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Teacher of the Month: Kimberly Spanjol

This month’s featured teacher is Kimberly Spanjol, a mental health counselor and behavior analyst who works with students at Stephen Gaynor School in New York City.

Five years ago, Kim created the YAP (Youth Animal Protectors) Club, which she oversees with her colleague, Isis Schiller. The YAP Club has members in elementary and middle school and is currently working to expand to other age groups. Kim began incorporating Mutt-i-grees® lessons into the YAP curriculum at the end of the 2013-2014 academic year and club members collaborated with North Shore Animal League America on a variety of fundraising/adoption/education events. The Mutt-i-grees® Curriculum is a great fit for the children that Kim works with. She explains, “When I found the Mutt-i-grees® Curriculum last year it was the first program that focused on developing critical social emotional skills in children through working with animals in need that was so completely aligned with the values and mission of YAP Club. I love everything about the program!”

Kim uses the Mutt-i-grees® Curriculum to promote friendship development and help children develop social emotional skills, problem solving skills, and critical thinking skills. She believes that working with animals to teach these skills to the students she works with is important in many ways. Children can connect more easily and have a natural love and empathy for animals, which she takes great joy in developing and nurturing. Kim notes that it is often easier for children with social cognition deficits to develop empathy and other social emotional skills toward animals, and this can be built on to generalize toward people. Animals also know how to be in the present moment without being upset over the past or worrying about the future, and she uses them as examples when teaching these skills to children who may be struggling with anxiety and worry. Countless abused and neglected animals have stories that are amazing examples of resilience and forgiveness, another important example for children with similar experiences to help them understand and persevere through their own struggles. What is particularly significant, according to Kim, is the confidence that children gain while working with Mutt-i-grees®. She explains that children often feel like they have no voice and they are not listened to; however, when they learn that they can speak out on behalf of animals to create positive change, it is an incredibly empowering experience.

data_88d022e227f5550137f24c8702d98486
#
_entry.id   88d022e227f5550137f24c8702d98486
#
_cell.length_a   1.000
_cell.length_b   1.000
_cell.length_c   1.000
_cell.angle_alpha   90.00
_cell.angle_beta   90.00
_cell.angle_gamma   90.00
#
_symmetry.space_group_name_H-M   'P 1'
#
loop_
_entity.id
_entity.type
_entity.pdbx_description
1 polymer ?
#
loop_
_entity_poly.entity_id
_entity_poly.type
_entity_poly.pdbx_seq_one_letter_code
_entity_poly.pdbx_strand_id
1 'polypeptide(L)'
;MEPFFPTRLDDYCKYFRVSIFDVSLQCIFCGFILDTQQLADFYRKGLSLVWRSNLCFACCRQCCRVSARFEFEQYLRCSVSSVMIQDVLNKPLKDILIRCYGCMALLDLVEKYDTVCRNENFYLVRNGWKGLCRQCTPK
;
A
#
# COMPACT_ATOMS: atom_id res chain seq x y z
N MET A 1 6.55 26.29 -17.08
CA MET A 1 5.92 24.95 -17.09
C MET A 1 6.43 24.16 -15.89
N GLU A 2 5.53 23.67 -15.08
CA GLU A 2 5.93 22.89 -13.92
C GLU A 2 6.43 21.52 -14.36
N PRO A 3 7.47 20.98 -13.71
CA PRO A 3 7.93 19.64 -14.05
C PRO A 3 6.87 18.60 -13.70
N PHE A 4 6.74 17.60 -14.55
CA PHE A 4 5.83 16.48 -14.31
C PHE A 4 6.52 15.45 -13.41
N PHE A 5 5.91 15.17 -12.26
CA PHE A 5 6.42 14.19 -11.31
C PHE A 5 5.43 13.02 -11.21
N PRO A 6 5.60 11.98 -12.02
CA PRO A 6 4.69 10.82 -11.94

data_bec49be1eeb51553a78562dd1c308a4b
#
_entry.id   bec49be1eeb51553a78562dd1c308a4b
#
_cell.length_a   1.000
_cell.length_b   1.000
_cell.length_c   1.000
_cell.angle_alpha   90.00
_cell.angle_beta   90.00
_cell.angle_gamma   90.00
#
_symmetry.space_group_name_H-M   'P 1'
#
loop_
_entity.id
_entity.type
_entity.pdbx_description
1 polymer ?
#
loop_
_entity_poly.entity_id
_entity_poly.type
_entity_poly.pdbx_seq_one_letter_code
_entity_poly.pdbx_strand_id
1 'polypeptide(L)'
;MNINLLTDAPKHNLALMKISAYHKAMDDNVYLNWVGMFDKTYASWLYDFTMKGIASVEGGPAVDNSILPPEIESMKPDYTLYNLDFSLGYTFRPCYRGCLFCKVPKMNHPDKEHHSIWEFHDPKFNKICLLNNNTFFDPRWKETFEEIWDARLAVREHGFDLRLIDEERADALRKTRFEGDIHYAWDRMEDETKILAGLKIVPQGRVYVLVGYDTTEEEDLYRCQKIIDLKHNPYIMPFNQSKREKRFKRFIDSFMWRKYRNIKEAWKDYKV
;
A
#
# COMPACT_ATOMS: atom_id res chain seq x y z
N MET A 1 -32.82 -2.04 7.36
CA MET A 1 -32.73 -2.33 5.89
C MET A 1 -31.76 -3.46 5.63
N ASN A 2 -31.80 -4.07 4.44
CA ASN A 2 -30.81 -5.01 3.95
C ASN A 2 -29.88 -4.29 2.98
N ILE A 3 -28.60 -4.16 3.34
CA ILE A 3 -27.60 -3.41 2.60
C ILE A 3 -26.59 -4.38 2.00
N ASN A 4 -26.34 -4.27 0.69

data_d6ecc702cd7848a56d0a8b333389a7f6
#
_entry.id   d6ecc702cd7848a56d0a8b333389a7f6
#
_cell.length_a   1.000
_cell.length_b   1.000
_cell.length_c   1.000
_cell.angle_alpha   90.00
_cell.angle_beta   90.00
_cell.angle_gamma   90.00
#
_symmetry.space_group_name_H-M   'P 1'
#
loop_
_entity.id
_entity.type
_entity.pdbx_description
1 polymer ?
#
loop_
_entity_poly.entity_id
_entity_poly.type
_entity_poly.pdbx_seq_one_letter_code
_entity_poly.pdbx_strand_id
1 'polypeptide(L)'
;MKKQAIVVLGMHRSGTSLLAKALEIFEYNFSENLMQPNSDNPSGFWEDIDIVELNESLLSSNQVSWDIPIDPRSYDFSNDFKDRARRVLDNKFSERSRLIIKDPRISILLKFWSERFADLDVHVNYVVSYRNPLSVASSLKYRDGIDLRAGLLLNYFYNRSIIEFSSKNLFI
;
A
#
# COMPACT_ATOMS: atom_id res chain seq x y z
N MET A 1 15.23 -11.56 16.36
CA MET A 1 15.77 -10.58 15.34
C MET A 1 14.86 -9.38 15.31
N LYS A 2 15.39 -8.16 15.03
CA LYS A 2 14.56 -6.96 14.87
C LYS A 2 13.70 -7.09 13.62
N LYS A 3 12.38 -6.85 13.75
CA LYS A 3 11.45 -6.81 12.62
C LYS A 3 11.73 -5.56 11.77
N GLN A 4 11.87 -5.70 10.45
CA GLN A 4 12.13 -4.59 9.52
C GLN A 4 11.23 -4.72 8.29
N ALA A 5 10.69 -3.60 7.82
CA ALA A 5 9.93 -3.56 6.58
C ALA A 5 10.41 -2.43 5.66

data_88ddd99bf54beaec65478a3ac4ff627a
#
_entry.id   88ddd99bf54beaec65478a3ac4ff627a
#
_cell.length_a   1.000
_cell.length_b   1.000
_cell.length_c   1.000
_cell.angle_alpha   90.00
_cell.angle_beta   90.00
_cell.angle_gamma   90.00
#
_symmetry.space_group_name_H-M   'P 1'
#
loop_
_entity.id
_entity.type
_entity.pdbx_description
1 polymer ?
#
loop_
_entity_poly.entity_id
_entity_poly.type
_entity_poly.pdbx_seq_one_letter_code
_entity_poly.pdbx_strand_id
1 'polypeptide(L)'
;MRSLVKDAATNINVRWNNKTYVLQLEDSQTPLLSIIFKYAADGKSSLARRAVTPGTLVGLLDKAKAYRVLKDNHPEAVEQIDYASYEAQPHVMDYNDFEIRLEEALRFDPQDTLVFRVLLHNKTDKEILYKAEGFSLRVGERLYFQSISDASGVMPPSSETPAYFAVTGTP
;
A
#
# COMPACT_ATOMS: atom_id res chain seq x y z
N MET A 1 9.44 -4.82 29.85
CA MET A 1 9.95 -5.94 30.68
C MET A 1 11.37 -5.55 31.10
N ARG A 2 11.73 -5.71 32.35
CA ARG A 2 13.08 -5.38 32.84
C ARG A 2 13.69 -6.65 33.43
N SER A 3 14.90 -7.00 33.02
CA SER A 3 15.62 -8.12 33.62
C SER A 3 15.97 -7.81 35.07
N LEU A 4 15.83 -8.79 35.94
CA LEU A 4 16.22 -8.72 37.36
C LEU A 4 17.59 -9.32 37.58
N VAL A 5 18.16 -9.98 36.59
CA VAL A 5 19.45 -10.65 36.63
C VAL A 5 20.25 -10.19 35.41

Kim is pleased to report that the students and families she works with have responded very positively to the word ‘Mutt-i-gree.’ She notes, “Language is important and this is an integral piece of the work - to create value in the minds of people of shelter animals and all animals - so that we treat them with the respect, reverence, and care they deserve. If we learn to treat animals well, we can also learn to treat each other and the environment we share well.”

YAP Club resumes this fall at Stephen Gaynor School and they are already planning many exciting events to help Mutt-i-grees®. Kim and her students are excited to be a Mutt-i-grees® school and look forward to expanding the Mutt-i-grees® message to reach as many young people as possible.

Keep up the great work, Kim!

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